Pavel Zimmermann, University of Economics, Prague (VSE)
Klara Hulikova Tesarkova, Charles University in Prague
Dan Kašpar, Charles University in Prague
Analysis of mortality convergence and divergence tendencies could be taken almost as an independent field of study in demography. However, the overall mortality trends could differ from the trends according to various causes of death, i.e. also the convergence tendencies could be different for the overall mortality level and mortality from various causes. The aim of the paper is to analyze the main convergence and divergence tendencies in mortality from various causes of death among the European countries in the context of the overall mortality convergence/divergence pattern in Europe. Data for years 1959–2009 from the Human Mortality Database were used for the overall mortality convergence analysis. Data for cause-specific analysis were extracted from WHO Mortality Database. Analysis included only the time period of the 10th revision of International Classification of Diseases. Mortality convergence (to other countries) according to various causes of death was studied for the case of the Czech Republic (case study). The results confirm that the convergence/divergence pattern of mortality in Europe is not unique for all the causes of death. Cardiovascular mortality decrease is observable nearly in all the analyzed countries (with the exception of Poland for females and Hungary for males). In case of external causes and neoplasms the analyzed group of countries showed to be nearly homogeneous. In case of neoplasms, the Czech Republic manifests a convergence tendency to Portugal, Spain, Sweden or Norway, divergence is observed for males (from Belgium or France). For the external causes, there occurred an exceptional situation of Spain and Italy, where there is a strong divergence tendency from the Czech Republic in case of males. The cause-specific mortality convergence analysis helped to reveal various different developmental trends in Europe. Knowledge of these tendencies could help us to better understand and estimate also the future mortality development in Europe.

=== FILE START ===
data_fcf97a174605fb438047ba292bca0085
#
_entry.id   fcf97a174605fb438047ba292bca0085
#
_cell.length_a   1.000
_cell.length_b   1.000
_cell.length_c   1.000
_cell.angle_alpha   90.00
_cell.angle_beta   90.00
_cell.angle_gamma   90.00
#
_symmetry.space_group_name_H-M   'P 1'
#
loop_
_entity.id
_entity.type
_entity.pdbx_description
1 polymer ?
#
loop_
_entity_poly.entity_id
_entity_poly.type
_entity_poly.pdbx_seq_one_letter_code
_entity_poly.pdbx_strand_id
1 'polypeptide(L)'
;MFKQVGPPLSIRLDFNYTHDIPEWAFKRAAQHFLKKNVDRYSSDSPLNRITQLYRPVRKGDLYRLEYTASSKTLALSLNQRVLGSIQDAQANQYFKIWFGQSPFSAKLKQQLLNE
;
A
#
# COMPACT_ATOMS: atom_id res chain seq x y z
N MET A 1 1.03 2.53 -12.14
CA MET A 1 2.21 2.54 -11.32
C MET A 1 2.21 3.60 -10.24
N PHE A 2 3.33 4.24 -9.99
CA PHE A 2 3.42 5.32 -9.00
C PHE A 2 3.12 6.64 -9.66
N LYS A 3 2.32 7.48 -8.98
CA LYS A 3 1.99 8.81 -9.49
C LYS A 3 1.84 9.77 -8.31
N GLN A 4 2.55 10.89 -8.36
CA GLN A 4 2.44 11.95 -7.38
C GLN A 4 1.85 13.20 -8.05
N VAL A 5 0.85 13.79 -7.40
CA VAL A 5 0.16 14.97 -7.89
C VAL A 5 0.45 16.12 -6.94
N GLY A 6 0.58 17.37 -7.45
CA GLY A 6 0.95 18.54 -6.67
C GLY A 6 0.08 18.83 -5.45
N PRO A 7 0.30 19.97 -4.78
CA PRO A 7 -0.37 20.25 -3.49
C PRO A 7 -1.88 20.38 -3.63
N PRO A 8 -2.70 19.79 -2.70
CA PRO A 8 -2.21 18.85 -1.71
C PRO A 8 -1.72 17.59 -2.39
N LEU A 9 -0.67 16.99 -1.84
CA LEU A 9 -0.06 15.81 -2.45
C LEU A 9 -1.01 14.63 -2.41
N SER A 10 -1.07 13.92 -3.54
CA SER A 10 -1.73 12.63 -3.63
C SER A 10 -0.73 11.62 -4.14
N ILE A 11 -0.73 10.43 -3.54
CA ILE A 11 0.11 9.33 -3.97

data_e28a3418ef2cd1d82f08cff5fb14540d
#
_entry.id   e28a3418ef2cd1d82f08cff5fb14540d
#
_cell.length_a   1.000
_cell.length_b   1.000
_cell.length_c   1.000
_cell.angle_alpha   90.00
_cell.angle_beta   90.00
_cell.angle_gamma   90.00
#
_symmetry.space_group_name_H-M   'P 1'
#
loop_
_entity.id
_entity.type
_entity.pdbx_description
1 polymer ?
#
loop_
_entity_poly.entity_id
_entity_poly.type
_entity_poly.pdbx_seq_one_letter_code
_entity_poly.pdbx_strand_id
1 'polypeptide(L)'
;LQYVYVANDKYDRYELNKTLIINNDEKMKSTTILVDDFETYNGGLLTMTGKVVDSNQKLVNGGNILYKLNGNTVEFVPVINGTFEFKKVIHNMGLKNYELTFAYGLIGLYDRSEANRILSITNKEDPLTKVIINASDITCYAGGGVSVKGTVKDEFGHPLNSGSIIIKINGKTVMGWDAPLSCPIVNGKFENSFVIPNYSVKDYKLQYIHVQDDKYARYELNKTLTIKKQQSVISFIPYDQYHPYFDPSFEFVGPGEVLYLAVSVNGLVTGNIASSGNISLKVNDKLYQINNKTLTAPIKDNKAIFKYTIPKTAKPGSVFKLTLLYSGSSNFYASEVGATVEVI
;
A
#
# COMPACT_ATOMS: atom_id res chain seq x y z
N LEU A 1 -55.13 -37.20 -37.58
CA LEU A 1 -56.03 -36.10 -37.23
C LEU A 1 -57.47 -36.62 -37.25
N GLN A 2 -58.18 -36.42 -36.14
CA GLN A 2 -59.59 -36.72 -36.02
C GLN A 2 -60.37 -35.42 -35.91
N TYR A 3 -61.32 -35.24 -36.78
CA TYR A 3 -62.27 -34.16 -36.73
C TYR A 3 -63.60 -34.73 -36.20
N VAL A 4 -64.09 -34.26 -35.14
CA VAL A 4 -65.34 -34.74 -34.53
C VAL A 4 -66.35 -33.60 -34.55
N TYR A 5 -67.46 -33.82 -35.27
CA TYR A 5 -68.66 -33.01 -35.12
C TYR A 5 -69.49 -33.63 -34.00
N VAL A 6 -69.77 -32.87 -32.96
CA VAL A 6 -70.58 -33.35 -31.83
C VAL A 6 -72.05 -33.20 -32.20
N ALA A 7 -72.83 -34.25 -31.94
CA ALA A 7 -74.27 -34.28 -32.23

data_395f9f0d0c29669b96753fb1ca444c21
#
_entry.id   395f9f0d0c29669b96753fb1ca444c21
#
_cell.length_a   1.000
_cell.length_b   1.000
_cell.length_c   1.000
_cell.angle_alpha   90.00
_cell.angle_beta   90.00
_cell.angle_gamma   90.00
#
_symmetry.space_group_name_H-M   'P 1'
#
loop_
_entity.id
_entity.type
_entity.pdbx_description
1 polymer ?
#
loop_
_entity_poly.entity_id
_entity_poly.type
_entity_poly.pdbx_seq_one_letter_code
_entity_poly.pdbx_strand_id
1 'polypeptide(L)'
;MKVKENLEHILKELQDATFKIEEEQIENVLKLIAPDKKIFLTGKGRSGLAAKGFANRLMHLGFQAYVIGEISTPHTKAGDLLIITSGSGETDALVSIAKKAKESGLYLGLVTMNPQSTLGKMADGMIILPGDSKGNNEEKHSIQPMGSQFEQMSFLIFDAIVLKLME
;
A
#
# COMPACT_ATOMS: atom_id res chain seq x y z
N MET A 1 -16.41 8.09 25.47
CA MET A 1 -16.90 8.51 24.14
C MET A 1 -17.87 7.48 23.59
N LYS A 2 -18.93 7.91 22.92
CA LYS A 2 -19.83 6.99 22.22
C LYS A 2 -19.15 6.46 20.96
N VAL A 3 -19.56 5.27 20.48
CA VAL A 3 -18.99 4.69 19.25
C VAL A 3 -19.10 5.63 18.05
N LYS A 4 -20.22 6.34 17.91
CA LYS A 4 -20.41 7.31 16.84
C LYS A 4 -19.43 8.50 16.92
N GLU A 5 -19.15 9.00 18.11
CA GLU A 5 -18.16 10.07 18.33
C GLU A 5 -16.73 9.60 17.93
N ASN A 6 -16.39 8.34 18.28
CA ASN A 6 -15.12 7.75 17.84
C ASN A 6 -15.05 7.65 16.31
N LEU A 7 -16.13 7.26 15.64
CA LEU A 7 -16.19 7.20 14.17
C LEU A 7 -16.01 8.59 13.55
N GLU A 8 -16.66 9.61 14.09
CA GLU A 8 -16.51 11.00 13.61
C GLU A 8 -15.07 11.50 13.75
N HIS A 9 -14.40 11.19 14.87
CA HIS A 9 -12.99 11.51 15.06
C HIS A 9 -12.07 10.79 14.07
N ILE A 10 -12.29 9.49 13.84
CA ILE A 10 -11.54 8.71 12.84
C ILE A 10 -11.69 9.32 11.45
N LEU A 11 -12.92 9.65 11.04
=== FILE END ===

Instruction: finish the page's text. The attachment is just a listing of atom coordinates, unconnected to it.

Presented in Session P3. Poster Session 3